NEW YORK — Showtime has laid off 70 staffers — 10% of its workforce — to bring the network’s operation more in line with a new reality: Merger mania has shrunk to a small handful the number of cable operators that buy Showtime.
“With so few cable operators out there as a result of dramatic consolidation, Showtime has become overstaffed in areas like affiliate relations, marketing and creative services,” said Larry Gerbrandt, chief content officer of Kaganworld Media.
Showtime declined to go into detail about the cuts. A spokeswoman said only that they’re part of “a strategic review” that has turned up “opportunities to streamline our organization.”
The network’s programming division had to take a small hit because the license fees Showtime is now paying to program suppliers are more than double what they were a few years ago.
The collapse of the aggressive German TV program buyer Kirch in 2001 dried up revenues from Europe. As a result, program suppliers had to insist that Showtime make up the difference in the dollars they used to pocket from foreign broadcasters.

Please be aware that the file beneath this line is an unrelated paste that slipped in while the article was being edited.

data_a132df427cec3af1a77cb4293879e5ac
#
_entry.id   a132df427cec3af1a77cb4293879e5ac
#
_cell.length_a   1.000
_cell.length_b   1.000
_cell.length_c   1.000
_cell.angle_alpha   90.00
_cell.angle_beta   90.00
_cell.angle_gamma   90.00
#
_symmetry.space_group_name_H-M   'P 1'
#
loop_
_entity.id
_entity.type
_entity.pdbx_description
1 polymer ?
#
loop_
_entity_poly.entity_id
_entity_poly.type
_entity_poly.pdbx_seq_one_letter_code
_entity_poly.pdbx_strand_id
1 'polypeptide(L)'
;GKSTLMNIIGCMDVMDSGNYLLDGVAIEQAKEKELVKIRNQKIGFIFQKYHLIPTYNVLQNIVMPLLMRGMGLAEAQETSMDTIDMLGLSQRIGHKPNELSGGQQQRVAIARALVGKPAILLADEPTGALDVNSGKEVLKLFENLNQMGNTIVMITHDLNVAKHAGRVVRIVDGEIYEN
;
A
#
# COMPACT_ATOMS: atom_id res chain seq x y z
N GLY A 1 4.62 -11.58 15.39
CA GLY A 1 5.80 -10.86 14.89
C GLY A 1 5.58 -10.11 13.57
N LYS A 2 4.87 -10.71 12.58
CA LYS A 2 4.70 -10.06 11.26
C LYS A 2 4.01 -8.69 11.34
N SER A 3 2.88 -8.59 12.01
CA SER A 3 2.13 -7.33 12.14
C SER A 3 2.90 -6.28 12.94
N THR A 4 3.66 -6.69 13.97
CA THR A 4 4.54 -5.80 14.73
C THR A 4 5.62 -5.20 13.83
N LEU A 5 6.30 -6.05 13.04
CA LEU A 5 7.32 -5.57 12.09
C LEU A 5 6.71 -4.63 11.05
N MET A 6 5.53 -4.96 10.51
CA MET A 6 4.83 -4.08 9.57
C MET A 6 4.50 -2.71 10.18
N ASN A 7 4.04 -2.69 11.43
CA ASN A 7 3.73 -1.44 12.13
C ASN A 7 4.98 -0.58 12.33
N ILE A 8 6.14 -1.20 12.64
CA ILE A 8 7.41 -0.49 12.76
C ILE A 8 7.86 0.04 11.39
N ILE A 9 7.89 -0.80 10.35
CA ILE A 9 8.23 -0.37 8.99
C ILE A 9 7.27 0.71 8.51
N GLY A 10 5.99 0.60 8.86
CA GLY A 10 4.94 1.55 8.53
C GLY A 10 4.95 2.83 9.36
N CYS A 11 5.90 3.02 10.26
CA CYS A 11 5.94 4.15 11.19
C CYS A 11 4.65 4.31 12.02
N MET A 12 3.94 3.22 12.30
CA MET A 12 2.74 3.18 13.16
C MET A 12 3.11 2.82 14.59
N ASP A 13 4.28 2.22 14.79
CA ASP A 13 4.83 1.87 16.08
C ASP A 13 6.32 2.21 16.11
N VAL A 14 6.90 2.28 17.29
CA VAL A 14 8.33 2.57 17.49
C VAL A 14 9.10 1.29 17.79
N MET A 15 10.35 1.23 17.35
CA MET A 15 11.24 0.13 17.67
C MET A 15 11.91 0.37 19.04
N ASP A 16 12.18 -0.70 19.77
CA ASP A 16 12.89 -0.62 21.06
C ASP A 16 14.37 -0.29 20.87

Gerbrandt also points to “the monomaniacal focus on increasing cash flow by Mel Karmazin,” the president of Showtime parent company Viacom.
Showtime’s cash flow has shot up by at least $20 million each year since 1996, almost tripling during that period from $86 million to $216 million. That’s an annual-growth-rate average of 16.6%, according to Kagan. Throughout the same period, Showtime’s subscriber count has almost doubled, from 13.3 million to 24.3 million (annual average: 10.5%).
By contrast, Showtime’s programming budget rose by an average of only 4.1%, from $366 million in 1996 to $466 million in 2002.
Michael J. Wolf, managing partner of the global entertainment and media practice for McKinsey & Co., said Showtime is on the right track with its emphasis on producing original series like “Queer as Folk” and “Soul Food,” which “provide value to subscribers above and beyond movies.”
Edgy original series offer exclusive programming that subscribers can’t get anywhere else, Wolf said, enhancing the subscription-video-on-demand biz that Showtime is pushing as a potentially strong revenue stream down the road.